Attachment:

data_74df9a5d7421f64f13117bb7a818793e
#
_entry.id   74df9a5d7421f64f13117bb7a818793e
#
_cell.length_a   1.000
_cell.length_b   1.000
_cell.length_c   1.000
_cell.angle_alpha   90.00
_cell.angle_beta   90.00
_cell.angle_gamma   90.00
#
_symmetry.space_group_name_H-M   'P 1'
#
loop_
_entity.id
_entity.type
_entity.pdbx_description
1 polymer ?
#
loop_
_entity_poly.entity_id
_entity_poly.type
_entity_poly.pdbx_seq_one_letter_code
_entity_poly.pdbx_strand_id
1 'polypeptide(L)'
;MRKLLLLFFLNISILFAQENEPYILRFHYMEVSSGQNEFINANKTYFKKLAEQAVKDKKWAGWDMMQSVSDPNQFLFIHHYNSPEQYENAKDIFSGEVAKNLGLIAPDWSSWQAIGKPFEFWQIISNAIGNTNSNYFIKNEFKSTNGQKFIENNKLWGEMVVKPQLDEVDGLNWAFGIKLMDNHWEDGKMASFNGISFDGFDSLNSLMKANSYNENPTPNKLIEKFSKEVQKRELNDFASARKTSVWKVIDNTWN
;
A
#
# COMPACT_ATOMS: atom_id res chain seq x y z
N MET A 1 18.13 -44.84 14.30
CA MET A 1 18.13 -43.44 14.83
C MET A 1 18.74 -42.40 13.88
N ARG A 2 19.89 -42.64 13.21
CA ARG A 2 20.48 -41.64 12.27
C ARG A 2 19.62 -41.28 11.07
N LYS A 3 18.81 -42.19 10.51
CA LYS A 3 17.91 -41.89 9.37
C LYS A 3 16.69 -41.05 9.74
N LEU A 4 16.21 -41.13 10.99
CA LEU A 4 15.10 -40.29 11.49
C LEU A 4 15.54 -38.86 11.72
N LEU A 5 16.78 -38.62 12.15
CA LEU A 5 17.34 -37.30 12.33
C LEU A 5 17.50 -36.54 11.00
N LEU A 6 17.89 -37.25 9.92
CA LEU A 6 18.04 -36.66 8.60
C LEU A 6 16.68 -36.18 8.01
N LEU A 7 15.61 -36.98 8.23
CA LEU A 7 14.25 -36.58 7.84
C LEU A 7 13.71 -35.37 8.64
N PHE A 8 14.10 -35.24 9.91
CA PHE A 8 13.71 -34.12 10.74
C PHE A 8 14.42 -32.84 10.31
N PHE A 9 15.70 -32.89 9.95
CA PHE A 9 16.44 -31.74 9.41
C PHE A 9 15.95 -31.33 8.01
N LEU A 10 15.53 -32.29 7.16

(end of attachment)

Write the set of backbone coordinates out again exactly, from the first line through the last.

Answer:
data_74df9a5d7421f64f13117bb7a818793e
#
_entry.id   74df9a5d7421f64f13117bb7a818793e
#
_cell.length_a   1.000
_cell.length_b   1.000
_cell.length_c   1.000
_cell.angle_alpha   90.00
_cell.angle_beta   90.00
_cell.angle_gamma   90.00
#
_symmetry.space_group_name_H-M   'P 1'
#
loop_
_entity.id
_entity.type
_entity.pdbx_description
1 polymer ?
#
loop_
_entity_poly.entity_id
_entity_poly.type
_entity_poly.pdbx_seq_one_letter_code
_entity_poly.pdbx_strand_id
1 'polypeptide(L)'
;MRKLLLLFFLNISILFAQENEPYILRFHYMEVSSGQNEFINANKTYFKKLAEQAVKDKKWAGWDMMQSVSDPNQFLFIHHYNSPEQYENAKDIFSGEVAKNLGLIAPDWSSWQAIGKPFEFWQIISNAIGNTNSNYFIKNEFKSTNGQKFIENNKLWGEMVVKPQLDEVDGLNWAFGIKLMDNHWEDGKMASFNGISFDGFDSLNSLMKANSYNENPTPNKLIEKFSKEVQKRELNDFASARKTSVWKVIDNTWN
;
A
#
# COMPACT_ATOMS: atom_id res chain seq x y z
N MET A 1 18.13 -44.84 14.30
CA MET A 1 18.13 -43.44 14.83
C MET A 1 18.74 -42.40 13.88
N ARG A 2 19.89 -42.64 13.21
CA ARG A 2 20.48 -41.64 12.27
C ARG A 2 19.62 -41.28 11.07
N LYS A 3 18.81 -42.19 10.51
CA LYS A 3 17.91 -41.89 9.37
C LYS A 3 16.69 -41.05 9.74
N LEU A 4 16.21 -41.13 10.99
CA LEU A 4 15.10 -40.29 11.49
C LEU A 4 15.54 -38.86 11.72
N LEU A 5 16.78 -38.62 12.15
CA LEU A 5 17.34 -37.30 12.33
C LEU A 5 17.50 -36.54 11.00
N LEU A 6 17.89 -37.25 9.92
CA LEU A 6 18.04 -36.66 8.60
C LEU A 6 16.68 -36.18 8.01
N LEU A 7 15.61 -36.98 8.23
CA LEU A 7 14.25 -36.58 7.84
C LEU A 7 13.71 -35.37 8.64
N PHE A 8 14.10 -35.24 9.91
CA PHE A 8 13.71 -34.12 10.74
C PHE A 8 14.42 -32.84 10.31
N PHE A 9 15.70 -32.89 9.95
CA PHE A 9 16.44 -31.74 9.41
C PHE A 9 15.95 -31.33 8.01
N LEU A 10 15.53 -32.29 7.16